The 2019 Loan Charge has been highly criticized for being unfair and causing financial hardships for many contractors.
Recently the president of the Chartered Institute of Taxation (CIOT), Ray McCann, has also put forth strong criticism against the legislation calling it the ‘worst retrospective legislation’ ever.
Mr. McCann addressed the Treasury sub-committee stating that the Loan Charge violates legal protections afforded to taxpayers in a recent statement. He said that the Government’s approach in investigating 12-years old taxation cases is highly contentious. The retrospective effect of the legislation takes away the assurance given by the parliament related to their past affairs.
Details of the Sub-Committee Meeting
During the Treasury sub-committee meeting, MP Simon Clarke asked whether it’s right to call the rule retrospective legislation. Mr. McCann replied that it’s not retrospective legislation, but the effects of the legislation are retrospective. The legislation does not make income taxable during the year it was received, instead later, causing hardships for the taxpayer, which is indeed unfair.
He also criticized the Government’s decision to give excessive powers to HM Revenue & Customs (HMRC) while addressing the issue at hand. The implication of the Loan Charge in regards to the laws of the country makes any criticisms made against the legislation valid.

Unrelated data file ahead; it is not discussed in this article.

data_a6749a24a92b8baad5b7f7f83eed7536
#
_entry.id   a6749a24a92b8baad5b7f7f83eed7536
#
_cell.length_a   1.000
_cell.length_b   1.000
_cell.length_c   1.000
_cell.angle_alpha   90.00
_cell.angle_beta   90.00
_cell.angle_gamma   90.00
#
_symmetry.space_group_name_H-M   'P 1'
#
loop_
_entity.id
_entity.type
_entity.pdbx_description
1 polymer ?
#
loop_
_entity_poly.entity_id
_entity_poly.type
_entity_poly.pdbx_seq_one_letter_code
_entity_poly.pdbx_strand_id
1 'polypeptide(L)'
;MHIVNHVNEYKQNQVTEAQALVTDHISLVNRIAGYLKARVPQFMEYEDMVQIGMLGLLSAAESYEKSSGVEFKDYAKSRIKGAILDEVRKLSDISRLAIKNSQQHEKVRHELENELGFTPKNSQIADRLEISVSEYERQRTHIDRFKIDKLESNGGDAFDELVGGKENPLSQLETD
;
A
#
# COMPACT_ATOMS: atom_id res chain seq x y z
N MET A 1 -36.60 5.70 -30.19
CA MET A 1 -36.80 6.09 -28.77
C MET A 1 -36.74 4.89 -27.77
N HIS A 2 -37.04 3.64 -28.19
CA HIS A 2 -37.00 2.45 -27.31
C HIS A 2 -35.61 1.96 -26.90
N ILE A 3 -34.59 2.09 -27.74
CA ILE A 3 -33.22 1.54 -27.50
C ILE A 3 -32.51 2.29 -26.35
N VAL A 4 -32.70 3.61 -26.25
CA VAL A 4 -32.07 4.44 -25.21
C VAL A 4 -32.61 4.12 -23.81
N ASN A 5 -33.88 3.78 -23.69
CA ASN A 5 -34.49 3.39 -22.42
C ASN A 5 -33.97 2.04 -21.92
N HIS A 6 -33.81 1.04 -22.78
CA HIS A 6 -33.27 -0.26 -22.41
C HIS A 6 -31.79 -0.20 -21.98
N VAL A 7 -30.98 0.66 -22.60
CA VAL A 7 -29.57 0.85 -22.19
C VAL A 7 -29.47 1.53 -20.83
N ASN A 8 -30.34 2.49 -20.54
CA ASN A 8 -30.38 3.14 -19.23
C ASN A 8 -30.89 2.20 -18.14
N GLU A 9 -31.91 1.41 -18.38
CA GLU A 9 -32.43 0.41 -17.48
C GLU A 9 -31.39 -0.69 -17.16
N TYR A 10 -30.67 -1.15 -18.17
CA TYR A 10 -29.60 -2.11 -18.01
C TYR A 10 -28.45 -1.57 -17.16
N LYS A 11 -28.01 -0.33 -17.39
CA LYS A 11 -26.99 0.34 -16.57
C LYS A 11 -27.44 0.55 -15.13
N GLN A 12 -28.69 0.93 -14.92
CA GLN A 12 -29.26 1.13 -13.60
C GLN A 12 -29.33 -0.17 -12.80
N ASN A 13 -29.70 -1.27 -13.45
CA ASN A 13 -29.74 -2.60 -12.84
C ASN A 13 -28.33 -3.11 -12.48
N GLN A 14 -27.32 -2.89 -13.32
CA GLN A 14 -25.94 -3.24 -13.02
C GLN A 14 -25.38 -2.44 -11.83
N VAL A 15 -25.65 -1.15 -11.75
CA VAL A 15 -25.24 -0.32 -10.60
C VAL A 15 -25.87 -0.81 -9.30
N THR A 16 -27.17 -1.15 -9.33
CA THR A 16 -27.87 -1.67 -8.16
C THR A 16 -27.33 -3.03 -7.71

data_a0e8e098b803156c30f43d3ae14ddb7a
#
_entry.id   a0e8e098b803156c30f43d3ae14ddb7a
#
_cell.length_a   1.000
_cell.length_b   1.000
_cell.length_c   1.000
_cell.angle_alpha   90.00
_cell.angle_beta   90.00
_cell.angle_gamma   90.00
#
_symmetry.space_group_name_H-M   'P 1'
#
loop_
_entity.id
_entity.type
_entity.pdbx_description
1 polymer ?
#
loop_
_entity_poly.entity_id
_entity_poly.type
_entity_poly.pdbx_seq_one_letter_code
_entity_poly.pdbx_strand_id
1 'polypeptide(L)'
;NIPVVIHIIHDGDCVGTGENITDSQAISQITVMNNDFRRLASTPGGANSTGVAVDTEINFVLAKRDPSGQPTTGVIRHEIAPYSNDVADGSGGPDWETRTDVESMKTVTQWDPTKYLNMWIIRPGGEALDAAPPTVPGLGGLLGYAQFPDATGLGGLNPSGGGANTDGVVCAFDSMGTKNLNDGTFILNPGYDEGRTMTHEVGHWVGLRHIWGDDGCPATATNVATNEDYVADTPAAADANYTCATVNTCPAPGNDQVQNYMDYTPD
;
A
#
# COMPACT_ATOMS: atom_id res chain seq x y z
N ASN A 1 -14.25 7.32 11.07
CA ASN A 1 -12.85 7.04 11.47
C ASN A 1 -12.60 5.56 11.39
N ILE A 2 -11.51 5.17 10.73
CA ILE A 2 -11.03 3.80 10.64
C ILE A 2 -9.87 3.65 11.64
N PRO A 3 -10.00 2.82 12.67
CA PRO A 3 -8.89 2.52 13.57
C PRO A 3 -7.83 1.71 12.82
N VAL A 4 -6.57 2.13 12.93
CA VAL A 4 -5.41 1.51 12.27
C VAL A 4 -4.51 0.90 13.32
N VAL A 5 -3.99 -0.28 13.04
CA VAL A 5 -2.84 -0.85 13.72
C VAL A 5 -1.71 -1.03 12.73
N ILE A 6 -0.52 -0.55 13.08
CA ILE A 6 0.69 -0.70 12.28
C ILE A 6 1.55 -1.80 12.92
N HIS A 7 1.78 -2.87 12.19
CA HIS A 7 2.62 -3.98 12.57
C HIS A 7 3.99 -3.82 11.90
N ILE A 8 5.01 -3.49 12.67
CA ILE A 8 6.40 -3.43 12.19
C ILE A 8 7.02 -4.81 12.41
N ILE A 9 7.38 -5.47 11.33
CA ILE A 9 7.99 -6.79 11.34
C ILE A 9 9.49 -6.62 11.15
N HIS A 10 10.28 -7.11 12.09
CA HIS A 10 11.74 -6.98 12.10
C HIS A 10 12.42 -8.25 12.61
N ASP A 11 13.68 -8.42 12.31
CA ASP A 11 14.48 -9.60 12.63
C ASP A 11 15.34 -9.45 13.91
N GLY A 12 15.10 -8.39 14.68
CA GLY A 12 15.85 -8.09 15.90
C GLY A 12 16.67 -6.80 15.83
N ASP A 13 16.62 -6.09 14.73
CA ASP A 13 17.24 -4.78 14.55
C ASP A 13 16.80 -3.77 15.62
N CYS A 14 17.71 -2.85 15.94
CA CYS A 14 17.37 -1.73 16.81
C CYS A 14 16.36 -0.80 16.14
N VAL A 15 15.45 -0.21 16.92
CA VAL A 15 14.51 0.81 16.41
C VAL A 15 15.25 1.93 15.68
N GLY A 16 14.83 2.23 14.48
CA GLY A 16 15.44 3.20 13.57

Upon the question regarding the tax body’s view regarding the Loan Charge, Mr. McCann stated that CIOT objects to the legislation since it negatively impacts the certainty of the taxpayer. While the parliament has the right to occasionally take measures as egregious as the retrospective legislation when required, he added that the legislation should not be allowed to pass ‘willy-nilly’ without any kind of reproach.
Mr. McCann also stated that it was not easy to express sympathy for disguised loan schemes. The blame goes in part to those who have used these kinds of arrangements. They chose to close eyes to the fact they are getting tax advantages and also national insurance benefits by opting to go along with the promoters who had made claims that can be best described as ‘outlandish’.
When asked by Wes Streeting MP why these disguised remuneration schemes were popular, Mr. McCann replied that they were readily available and accessed. HMRC knew about such schemes and called it as ‘plug and play’ in which you just sign, pay the fees, and you are in. The explicit approval by the tax body was also the reason for the popularity of the scheme. No fixes were set in place to prevent contractors to use such schemes.